I can’t quite tell, but it sounds like something like ‘The Star-Spangled Banner’ by the national anthem — something with a good English translation.”
While many would probably have assumed that singing the “Stars and Stripes,” or just “The Star-Spangled Banner,” had never been performed before, there have been some notable cases where “Star Spangled Banner” has been sung in a solo performance. It’s been covered as late as the 1950s, for instance. But few would have considered it to be as popular as it was back then, and as to why some in the music world would even consider it controversial, we don’t ever really know.
Here’s where it gets interesting. It turns out, in fact, that when “Star Spangled Banner” was recorded on its original version that is on CD-Rom, it was “Star Spangled Banner” by “The Star-Spangled Banner” — just as the original recording does not feature “The Star-Spangled Banner,” it was recorded on one of the earliest versions ever, which does feature “The Star-Spangled Banner.” That original recording was made a month or two after “The Star-Spangled Banner” was penned by Alexander Hamilton. In other words, when you listen to the original recording now, it’s actually quite popular.
And you know what?
That “Star Spangled Banner” version is much, much older than “The Star-Spangled Banner,” even having been in effect since 1775. A few years ago (thanks to the great Harold P. Jones for sharing his article!), we did some digging and found more information about that original recording — not surprisingly — it was a recording of “Star Spangled Banner” that was first performed in 1606, the year it was written (or at least the one that is included in the original recording).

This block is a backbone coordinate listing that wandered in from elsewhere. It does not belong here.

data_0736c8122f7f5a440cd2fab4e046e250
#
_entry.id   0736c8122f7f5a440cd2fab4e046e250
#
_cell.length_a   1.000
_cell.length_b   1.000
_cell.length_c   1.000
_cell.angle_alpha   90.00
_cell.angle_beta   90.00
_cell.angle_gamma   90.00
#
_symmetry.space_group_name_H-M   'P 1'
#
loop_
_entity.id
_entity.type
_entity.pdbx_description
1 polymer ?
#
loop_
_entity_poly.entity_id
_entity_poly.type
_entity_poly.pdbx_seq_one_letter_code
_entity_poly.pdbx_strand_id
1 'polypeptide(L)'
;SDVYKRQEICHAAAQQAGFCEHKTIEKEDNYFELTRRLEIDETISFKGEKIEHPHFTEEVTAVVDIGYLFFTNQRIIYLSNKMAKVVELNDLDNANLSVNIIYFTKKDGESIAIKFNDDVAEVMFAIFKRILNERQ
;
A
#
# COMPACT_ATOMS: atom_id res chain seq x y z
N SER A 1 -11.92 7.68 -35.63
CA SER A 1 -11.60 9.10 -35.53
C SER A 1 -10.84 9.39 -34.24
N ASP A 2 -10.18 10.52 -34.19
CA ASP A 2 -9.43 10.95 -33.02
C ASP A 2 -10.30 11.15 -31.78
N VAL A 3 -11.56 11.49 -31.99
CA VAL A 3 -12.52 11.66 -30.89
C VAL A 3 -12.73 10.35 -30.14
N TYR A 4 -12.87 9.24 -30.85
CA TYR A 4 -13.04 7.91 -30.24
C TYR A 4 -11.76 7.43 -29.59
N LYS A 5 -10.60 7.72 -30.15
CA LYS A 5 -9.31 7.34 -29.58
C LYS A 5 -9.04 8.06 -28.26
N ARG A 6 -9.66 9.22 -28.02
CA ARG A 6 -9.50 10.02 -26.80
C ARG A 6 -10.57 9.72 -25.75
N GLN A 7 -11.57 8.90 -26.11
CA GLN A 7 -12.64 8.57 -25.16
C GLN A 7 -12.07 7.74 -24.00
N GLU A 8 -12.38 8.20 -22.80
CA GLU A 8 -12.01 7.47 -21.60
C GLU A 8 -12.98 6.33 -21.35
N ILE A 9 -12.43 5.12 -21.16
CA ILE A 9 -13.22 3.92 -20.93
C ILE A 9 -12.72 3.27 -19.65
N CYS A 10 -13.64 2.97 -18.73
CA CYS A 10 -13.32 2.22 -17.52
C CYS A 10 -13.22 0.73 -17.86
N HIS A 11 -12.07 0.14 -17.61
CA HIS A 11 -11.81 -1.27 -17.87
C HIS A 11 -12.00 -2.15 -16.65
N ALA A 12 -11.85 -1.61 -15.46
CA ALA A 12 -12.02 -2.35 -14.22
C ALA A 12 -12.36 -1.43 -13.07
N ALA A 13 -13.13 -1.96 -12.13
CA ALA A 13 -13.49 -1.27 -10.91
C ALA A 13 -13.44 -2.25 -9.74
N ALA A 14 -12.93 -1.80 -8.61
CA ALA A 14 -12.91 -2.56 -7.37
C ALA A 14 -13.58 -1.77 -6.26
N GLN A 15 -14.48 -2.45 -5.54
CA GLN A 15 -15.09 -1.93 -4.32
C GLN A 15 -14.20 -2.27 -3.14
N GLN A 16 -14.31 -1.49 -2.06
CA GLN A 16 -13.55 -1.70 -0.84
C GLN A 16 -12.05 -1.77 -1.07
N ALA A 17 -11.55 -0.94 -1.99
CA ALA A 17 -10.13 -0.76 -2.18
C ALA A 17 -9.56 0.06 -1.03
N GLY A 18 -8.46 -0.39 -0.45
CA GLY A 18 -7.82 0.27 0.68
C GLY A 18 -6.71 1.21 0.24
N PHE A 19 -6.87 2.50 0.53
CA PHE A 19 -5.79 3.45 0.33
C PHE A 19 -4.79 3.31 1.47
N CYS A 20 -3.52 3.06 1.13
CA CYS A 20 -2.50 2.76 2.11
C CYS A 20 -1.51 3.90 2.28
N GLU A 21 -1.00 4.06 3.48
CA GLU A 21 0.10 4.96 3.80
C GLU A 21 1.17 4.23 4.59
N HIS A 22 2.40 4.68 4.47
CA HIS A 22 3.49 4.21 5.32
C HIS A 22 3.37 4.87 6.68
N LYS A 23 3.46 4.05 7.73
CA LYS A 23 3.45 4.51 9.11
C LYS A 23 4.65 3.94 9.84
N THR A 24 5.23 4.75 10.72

Here’s what our pal Harold P. Jones says about the original recording:
In the book “Alexander Hamilton: The New American Revolution: A History” by Alexander C. Moore, there is a story about Alexander Hamilton that has often been passed around as if it were news: a recording of “Star-Spangled Banner” in 1606 being played during a service at Mount Vernon! Moore explains in his book that a man named John Williams has been selling copies of it on the road in order to fund the cost of this very service. And of course, Williams was in Washington at the time of that recording
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